Security Risks in the Metaverse


Metaverse is everywhere nowadays.

Mark Zuckerberg can’t stop talking about it. Gartner listed it as one of the top 5 emerging trends for 2022. And Forbes predicts that AR/VR spending will increase to $72.8 billion in 2024, due to the popularity of the Metaverse.

Because of this, leaders in industries diverse as gaming, healthcare, and crypto are looking to the Metaverse for new opportunities. But with all this excitement, there’s one thing that’s often overlooked: security risks.

The Metaverse is still in its infancy, and as such, it’s ripe for exploitation by cybercriminals. In this article, we’ll take a look at three of the top security risks in the Metaverse, and what can be done to mitigate them.

But first…

Let’s start with a quick definition. The Metaverse is a shared, virtual space where people can meet, interact and do business. It’s a bit like the internet, but instead of being made up of websites, the Metaverse is made up of 3D virtual worlds.

Think Second Life or GTA Online but on steroids.

The term was originally coined by science fiction writer Neal Stephenson in his 1992 novel Snow Crash and has been popularized in recent years by figures like Mark Zuckerberg and Oculus founder Palmer Luckey.

Now that we’ve got that out of the way, let’s see why security is so important in the Metaverse.

Why Is Security So Important in the Metaverse?

As the Metaverse grows in popularity, more and more sensitive data will be shared in virtual environments. That could include everything from medical records and financial information to trade secrets and state secrets.

Because of this, it’s important to ensure that the Metaverse is secure. Otherwise, we risk opening up a whole new avenue for cybercrime.

Now that we’ve established why security is important, let’s take a look at three of the top cyber security risks in the Metaverse.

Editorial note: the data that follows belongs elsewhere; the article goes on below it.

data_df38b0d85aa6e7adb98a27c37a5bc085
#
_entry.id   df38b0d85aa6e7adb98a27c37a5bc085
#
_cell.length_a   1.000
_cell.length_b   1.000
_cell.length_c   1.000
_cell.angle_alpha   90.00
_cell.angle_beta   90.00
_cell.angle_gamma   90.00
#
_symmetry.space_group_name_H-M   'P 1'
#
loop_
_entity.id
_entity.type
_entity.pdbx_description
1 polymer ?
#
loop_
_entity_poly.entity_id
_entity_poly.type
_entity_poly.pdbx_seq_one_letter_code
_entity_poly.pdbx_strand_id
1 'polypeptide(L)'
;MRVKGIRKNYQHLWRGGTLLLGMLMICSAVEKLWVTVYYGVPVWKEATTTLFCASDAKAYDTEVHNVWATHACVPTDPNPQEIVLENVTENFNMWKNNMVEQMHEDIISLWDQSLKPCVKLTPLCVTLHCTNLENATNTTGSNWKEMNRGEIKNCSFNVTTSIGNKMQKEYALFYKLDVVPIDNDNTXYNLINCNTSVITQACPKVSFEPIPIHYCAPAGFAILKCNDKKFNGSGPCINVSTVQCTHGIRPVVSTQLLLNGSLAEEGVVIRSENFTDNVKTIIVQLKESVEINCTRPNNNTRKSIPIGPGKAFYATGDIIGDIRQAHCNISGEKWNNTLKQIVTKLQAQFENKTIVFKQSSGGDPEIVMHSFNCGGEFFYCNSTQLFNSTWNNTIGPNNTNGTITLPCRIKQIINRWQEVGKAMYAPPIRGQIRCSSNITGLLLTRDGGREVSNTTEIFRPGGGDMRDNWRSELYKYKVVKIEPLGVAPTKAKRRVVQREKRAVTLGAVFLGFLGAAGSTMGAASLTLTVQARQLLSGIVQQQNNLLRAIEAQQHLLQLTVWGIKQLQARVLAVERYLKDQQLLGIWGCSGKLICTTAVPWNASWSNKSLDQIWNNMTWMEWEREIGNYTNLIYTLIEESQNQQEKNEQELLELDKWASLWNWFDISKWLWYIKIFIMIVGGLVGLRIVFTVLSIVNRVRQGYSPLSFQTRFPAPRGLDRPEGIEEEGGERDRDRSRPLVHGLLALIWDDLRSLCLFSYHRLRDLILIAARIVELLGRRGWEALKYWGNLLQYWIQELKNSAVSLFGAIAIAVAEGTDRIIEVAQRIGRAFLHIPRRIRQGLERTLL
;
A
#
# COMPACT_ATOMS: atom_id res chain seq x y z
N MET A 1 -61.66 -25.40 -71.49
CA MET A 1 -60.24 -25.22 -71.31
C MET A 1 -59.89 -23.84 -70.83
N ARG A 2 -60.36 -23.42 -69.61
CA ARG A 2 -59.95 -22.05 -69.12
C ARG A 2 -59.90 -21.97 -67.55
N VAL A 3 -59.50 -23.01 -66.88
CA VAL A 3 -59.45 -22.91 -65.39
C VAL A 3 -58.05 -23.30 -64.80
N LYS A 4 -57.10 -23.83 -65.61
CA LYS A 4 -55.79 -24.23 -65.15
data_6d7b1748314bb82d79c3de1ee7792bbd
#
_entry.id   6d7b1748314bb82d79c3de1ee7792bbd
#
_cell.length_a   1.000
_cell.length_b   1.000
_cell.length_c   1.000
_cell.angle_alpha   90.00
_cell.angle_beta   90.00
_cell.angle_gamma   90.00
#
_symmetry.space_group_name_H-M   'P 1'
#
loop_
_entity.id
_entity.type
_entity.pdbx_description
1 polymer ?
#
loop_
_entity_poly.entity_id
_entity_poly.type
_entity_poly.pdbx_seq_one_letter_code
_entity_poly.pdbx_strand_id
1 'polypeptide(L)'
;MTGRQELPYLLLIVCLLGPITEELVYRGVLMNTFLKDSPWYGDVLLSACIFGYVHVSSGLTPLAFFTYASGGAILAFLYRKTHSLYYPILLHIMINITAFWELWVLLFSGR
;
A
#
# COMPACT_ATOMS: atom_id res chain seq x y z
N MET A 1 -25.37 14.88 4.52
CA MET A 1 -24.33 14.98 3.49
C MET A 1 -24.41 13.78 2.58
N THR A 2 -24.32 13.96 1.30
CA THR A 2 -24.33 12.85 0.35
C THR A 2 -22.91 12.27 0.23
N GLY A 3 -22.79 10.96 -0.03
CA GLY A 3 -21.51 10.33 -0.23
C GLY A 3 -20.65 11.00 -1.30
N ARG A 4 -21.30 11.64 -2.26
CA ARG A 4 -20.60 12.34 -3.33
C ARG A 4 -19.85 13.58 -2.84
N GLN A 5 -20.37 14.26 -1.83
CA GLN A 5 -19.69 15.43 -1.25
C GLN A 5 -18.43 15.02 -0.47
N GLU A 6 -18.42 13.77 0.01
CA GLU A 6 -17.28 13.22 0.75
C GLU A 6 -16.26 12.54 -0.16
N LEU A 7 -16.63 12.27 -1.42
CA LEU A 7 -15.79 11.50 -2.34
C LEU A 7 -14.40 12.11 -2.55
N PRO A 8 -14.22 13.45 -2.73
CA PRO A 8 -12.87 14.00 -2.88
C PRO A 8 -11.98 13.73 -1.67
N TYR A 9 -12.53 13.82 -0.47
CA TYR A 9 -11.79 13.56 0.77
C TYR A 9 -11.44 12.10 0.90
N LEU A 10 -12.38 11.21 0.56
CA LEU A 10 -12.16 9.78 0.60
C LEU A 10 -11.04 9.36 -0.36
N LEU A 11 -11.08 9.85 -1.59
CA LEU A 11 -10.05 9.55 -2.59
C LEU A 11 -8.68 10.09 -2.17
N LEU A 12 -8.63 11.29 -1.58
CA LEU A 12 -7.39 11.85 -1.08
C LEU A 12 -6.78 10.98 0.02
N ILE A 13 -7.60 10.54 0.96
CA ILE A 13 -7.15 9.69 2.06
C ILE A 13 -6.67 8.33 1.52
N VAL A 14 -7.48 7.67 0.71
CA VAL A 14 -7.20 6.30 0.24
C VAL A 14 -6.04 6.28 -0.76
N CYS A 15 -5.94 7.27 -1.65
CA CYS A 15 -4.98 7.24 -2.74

The first security risk we need to discuss involves invisible eavesdropping that has potentially dire consequences.

In the physical world, it’s relatively easy to tell if you’re being spied on. You might see a camera in the corner of the room or someone hiding in the bushes outside your house. But in the Metaverse, it’s much harder to tell if you’re being spied on.

According to researchers from the University of Washington, the immersive nature of AR and VR technology may create new opportunities for adversarial apps to record and replay a user’s every move without their knowledge.

This type of spyware could be used for anything from identity theft to corporate espionage.

In the physical world, identity theft is a huge problem. Just last year, consumers reported a record $5.8 billion in losses due to identity theft and fraud.

And chances are, things are only going to get worse as we move into the Metaverse. That’s because the Metaverse will be built on top of existing social media platforms, which are already struggling to protect users’ data.

In 2018, for example, Facebook was hit with a massive data breach that affected over 50 million users. With Facebook and other social media companies working on Metaverse projects, it’s likely that we’ll see similar breaches in the virtual world.

Finally, we need to discuss data privacy.

As the Metaverse grows, so too will the amount of data that’s shared in virtual environments. And as we’ve seen with companies like Facebook and Google, it can be very difficult to keep this data private.

In recent years, hackers have started using IoT (Internet of Things) devices to launch attacks and steal data. AR and VR devices will collect large amounts of user data, like biometric information, which could be used to identify and track individuals.

Image Source: Pexels

What Can Be Done to Increase Security?

So, what can be done to increase security in the Metaverse?

There are a few things that need to be done:

First, we need to raise awareness about the importance of security in the Metaverse. Second, we need to create better security protocols and policies. And third, we need to make sure that these security measures are enforceable.

By taking these steps, we can help ensure that the Metaverse is a safe and secure place for everyone.

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